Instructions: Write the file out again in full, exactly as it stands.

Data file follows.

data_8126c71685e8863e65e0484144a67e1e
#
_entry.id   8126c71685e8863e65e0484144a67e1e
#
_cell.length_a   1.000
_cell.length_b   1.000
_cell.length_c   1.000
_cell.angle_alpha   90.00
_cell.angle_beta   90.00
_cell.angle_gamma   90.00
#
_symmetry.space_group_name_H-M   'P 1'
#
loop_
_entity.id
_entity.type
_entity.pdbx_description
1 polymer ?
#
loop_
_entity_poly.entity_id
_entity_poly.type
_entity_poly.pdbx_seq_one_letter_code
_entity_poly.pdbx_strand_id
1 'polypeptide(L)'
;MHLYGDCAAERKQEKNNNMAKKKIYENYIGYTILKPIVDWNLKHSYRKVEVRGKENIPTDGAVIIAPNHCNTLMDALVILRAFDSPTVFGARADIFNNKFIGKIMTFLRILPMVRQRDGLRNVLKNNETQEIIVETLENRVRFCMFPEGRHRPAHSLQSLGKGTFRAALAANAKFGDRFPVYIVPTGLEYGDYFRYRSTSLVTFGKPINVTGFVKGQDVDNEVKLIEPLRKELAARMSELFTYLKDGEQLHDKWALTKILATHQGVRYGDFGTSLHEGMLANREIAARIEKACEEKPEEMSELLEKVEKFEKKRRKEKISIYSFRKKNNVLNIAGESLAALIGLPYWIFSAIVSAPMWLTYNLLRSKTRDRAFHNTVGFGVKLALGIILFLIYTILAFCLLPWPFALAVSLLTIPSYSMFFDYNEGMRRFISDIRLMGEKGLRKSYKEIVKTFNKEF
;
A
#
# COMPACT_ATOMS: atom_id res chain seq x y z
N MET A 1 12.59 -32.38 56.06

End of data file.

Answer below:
data_8126c71685e8863e65e0484144a67e1e
#
_entry.id   8126c71685e8863e65e0484144a67e1e
#
_cell.length_a   1.000
_cell.length_b   1.000
_cell.length_c   1.000
_cell.angle_alpha   90.00
_cell.angle_beta   90.00
_cell.angle_gamma   90.00
#
_symmetry.space_group_name_H-M   'P 1'
#
loop_
_entity.id
_entity.type
_entity.pdbx_description
1 polymer ?
#
loop_
_entity_poly.entity_id
_entity_poly.type
_entity_poly.pdbx_seq_one_letter_code
_entity_poly.pdbx_strand_id
1 'polypeptide(L)'
;MHLYGDCAAERKQEKNNNMAKKKIYENYIGYTILKPIVDWNLKHSYRKVEVRGKENIPTDGAVIIAPNHCNTLMDALVILRAFDSPTVFGARADIFNNKFIGKIMTFLRILPMVRQRDGLRNVLKNNETQEIIVETLENRVRFCMFPEGRHRPAHSLQSLGKGTFRAALAANAKFGDRFPVYIVPTGLEYGDYFRYRSTSLVTFGKPINVTGFVKGQDVDNEVKLIEPLRKELAARMSELFTYLKDGEQLHDKWALTKILATHQGVRYGDFGTSLHEGMLANREIAARIEKACEEKPEEMSELLEKVEKFEKKRRKEKISIYSFRKKNNVLNIAGESLAALIGLPYWIFSAIVSAPMWLTYNLLRSKTRDRAFHNTVGFGVKLALGIILFLIYTILAFCLLPWPFALAVSLLTIPSYSMFFDYNEGMRRFISDIRLMGEKGLRKSYKEIVKTFNKEF
;
A
#
# COMPACT_ATOMS: atom_id res chain seq x y z
N MET A 1 12.59 -32.38 56.06